In today’s pottery video, David Henry returns with a follow up to his pitcher throwing video, which was shown a few weeks back. David takes us through the process of making your very own hand-held clay extruder in his usual down-to-earth manner. With a few readily available and inexpensive parts, you can be well on your way to making your own custom extruded handles for your pots. But handles are not all extruders are good for!  Extrusions can provide an element of precise control, with defined edges and form that also strengthen the fragile edge of a piece of pottery. Below, you will find a great idea for using extrusions to enhance the rims of pots. – Jennifer Harnetty, editor.



(Either JavaScript is not active or you are using an old version of Adobe Flash Player. Please install the newest Flash Player.)


Using Extruded Elements to Make Beautiful and Functional Rims

by Jim Robison


Rims are one way any vessel comes to a visual close, as all lines lead upward to the mouth of the piece. The ways to achieve a successful ending are many of course, but a generous rim or lip is seen by many potters as a key to a successful pot. I suppose in throwing terms, the presence of a well-finished, proportional rim means that you did not have to struggle to raise the cylinder in the first place and had plenty of clay left over for this final ending curve. Often the profile of the lip is formed early in the process to make sure that this is possible, and the final shape is refined afterwards.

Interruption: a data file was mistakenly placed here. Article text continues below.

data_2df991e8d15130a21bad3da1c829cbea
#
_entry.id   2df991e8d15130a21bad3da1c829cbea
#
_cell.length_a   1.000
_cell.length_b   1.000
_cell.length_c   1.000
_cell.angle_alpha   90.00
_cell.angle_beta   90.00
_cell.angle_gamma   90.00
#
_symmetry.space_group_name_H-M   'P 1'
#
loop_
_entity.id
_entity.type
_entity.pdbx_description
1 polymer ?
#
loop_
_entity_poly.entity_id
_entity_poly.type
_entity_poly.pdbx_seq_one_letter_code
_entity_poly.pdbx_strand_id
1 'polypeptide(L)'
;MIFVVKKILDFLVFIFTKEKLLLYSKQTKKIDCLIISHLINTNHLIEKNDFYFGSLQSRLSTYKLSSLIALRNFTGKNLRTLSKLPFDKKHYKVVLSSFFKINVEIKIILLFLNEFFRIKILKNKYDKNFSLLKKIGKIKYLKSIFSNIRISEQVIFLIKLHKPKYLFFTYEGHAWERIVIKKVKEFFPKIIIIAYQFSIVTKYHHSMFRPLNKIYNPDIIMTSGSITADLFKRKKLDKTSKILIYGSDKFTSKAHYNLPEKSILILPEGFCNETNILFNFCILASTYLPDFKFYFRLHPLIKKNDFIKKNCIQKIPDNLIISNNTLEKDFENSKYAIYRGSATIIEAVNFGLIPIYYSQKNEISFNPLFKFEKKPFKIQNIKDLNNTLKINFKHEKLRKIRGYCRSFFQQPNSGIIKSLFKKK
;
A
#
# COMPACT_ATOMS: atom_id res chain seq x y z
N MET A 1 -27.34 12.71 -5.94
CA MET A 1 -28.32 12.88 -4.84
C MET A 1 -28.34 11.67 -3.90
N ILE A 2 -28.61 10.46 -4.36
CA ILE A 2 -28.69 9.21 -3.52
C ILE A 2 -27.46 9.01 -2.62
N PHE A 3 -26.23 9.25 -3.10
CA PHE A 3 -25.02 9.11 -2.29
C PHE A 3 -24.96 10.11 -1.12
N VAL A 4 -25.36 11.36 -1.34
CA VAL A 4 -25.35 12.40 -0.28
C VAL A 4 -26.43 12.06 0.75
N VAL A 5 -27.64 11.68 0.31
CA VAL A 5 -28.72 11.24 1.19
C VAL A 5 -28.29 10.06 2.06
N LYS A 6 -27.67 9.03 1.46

The form of the slab planter above is enhanced by a substantial extruded rim. Extruded detail elements can add precise control and strong defined edges to handbuilt vessels.


Just as with thrown forms, irregular slabs and extruded tubular pots seem to cry out for a finishing detail that makes the endings visually proportional to the form and an integral part of the overall design. It may be smooth and clean or undulating and active, a small line or a large architectural detail casting a shadow over the entire piece. One design solution may simply draw a line around the edge while another might be quite imposing and become a focus in its own right. The choice is yours and with extrusions, there is the opportunity to determine the size and weight of the rim as you study individual pieces.



This content was excerpted from the July/August 2008 issue of Pottery Making Illustrated magazine, which focused on the many uses for extruders.

Subscribe today to get great content like this delivered straight to your studio door!



A piece of thin plywood, plastic or metal, a drill (or Dremel), fret saw and set of files will create myriad die shapes (as shown below). I have begun to incorporate notches into the die shapes I make, creating an indented groove in the final extrusion that helps it to register securely over the top edge of the slab (as shown below). The increase in the surfaces of the pot and the rim that now come into contact means that the rim is securely attached to the piece with no messy joins to smooth out.


Click here to leave a comment